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Bone Dust on My Boots

The Last DigBone Dust on My Boots

by Alfred S. Pirozzoli author of The Last Dig

Working the alkali and sagebrush desert floor,
110 degrees in the shade, except, there is no shade.
Pseudo hunters in the distance work with hammers,
picks and toothbrushes, scraping dead dry bones.
Butts up in the air, faces to the ground.
Looking. Looking.
My boots layered with chalky bone dust, from
a Cretaceous closet, until now, closed 65 million
years, and time was the lock.

Old dead lizards rusting away like big old Cadillacs
in the time junkyard.
My boots leave a bone dust trail walking the roof of a 235
million year old tomb: the chamber of great reptile Pharaohs,
now just bits of china plate fossil in the badlands dirt,
and their ancient aroma summons museum experts—the
grave robbers with degrees.

Funny how time plays tricks for once they’d tower over me;
now I walk over the yesterday of them dead dinosaurs.
It’s so telling—the mighty get no guarantee for long term
contracts, for time is a cruel employer.
In this once moist jungle, leviathan masters exalted
over all life, moving in misty wet humidity ruling over
the swamp’s choicest real estate.
Big, small, short, tall, slow, fast, crawling, swimming,
flying—a circus to envy and draw applause.
Some, awesome vegetarians, some fearsome carnivores;
big meat on big bones, killing off Darwin’s weak—
hey, they just don’t make the cut.

Living in self supremacy they ruled it all, without the
Armani suits of Fifth Avenue, no cell phones, credit cards,
No intel satellites or computers, and yet survived 100 million years,
and in arrogance,
we call them stupid dinosaurs—I tremble as my bone dust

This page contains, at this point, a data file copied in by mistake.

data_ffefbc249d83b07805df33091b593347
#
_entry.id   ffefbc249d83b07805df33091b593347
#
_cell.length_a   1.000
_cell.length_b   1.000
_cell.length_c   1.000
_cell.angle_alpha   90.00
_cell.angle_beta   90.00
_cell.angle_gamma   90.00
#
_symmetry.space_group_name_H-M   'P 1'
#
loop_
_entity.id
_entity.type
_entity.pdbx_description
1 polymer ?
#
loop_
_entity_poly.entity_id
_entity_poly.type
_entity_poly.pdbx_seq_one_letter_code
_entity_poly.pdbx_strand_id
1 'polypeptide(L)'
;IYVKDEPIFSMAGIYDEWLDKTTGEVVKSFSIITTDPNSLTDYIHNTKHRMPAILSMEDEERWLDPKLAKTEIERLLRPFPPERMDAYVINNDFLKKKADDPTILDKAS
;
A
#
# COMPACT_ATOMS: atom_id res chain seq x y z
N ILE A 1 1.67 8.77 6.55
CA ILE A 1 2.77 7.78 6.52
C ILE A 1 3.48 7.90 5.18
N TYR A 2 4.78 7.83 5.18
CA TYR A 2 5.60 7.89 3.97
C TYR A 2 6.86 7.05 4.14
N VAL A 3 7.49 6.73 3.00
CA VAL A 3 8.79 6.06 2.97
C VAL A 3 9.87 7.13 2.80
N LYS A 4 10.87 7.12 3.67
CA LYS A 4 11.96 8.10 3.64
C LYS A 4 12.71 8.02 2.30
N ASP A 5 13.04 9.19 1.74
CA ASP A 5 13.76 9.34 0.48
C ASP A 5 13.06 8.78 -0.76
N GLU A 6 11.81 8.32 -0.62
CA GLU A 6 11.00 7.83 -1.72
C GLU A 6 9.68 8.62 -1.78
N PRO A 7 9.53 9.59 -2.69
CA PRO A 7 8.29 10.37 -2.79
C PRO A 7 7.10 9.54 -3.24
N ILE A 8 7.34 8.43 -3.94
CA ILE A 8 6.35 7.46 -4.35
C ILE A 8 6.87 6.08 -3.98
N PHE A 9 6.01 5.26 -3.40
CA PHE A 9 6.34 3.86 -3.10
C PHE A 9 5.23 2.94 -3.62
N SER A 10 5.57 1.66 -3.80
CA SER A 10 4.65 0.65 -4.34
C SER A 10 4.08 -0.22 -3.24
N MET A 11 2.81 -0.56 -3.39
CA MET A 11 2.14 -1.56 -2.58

covered boots walk over them, lest they hear such heresy.
Great leviathans reigned over all they could see,
yet were blind to their extinction approaching.

So where are they now, that fearsome species of big?
Paleontologists dust off their bones, now in layered
hard earth formed of ancient swamp mud.

Behold the mighty dinosaurs, now but weekend attractions
in animal morgues labeled museums—propped up by wires
and glue, pieced together like science store puzzles,
cataloged and showcased along with dead civilizations.

You see, we have no respect for God’s leviathans who ruled
the world without man’s progress or scientific toys.
And here on the alkali and sagebrush desert floor we stand,
in bone dust covered boots, running air hammers over them
and breaking for lunch,
irreverently, dropping sandwich
wrappers and empty Coke cans on their sacred rest.

Startled to my senses, I’ve walked far from the dig and see the
thick cover of bone dust on my boots.
Can’t help shutter, terrified, realizing in awe,
we weren’t digging up the past,
we were digging up the future. Our future.
The human circus of kings and carnivores ruling in self
sufficiency, complete with Armani suits, electronics, modems and
all the rest that supports man: the modern Pharaohs.

We stand so tall. We see it all—
our extinction—
reflected in the prophesy of these dead, dry bones.
Everything in me, shouted, stop the dig.
before we uncovered any more of our future.
But there’s no stopping
the supremacy of arrogance,
willingly following Leviathan footsteps down extinction’s pathway.

And I wonder with growing sense of cold humility, who
will one day walk over
our dead dry fossils,
collecting our chalky bone dust
on their boots?

©1998 Bone Dust on My Books. A. S. Pirozzoli

Al Pirozzoli wrote this poem in 1998. Finding the poem years later, he was inspired to write his first eBook novel, The Last Dig.